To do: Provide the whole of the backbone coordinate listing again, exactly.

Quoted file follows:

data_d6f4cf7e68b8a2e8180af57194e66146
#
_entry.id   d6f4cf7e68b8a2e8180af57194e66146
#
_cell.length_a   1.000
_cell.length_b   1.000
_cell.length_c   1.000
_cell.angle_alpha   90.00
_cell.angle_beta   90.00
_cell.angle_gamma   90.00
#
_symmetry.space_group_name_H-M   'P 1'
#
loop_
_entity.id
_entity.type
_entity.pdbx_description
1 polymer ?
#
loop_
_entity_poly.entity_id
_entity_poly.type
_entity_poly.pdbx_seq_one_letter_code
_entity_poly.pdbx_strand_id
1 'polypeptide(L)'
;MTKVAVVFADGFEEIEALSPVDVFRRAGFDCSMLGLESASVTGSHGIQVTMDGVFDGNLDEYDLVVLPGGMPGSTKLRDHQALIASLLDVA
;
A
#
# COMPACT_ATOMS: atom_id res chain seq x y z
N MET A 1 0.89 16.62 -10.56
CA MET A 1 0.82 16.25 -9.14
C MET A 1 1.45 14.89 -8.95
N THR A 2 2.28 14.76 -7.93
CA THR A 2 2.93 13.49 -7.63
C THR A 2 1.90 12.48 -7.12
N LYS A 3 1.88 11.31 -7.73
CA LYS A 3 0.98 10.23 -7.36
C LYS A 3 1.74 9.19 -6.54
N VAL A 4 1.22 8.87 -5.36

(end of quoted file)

data_d6f4cf7e68b8a2e8180af57194e66146
#
_entry.id   d6f4cf7e68b8a2e8180af57194e66146
#
_cell.length_a   1.000
_cell.length_b   1.000
_cell.length_c   1.000
_cell.angle_alpha   90.00
_cell.angle_beta   90.00
_cell.angle_gamma   90.00
#
_symmetry.space_group_name_H-M   'P 1'
#
loop_
_entity.id
_entity.type
_entity.pdbx_description
1 polymer ?
#
loop_
_entity_poly.entity_id
_entity_poly.type
_entity_poly.pdbx_seq_one_letter_code
_entity_poly.pdbx_strand_id
1 'polypeptide(L)'
;MTKVAVVFADGFEEIEALSPVDVFRRAGFDCSMLGLESASVTGSHGIQVTMDGVFDGNLDEYDLVVLPGGMPGSTKLRDHQALIASLLDVA
;
A
#
# COMPACT_ATOMS: atom_id res chain seq x y z
N MET A 1 0.89 16.62 -10.56
CA MET A 1 0.82 16.25 -9.14
C MET A 1 1.45 14.89 -8.95
N THR A 2 2.28 14.76 -7.93
CA THR A 2 2.93 13.49 -7.63
C THR A 2 1.90 12.48 -7.12
N LYS A 3 1.88 11.31 -7.73
CA LYS A 3 0.98 10.23 -7.36
C LYS A 3 1.74 9.19 -6.54
N VAL A 4 1.22 8.87 -5.36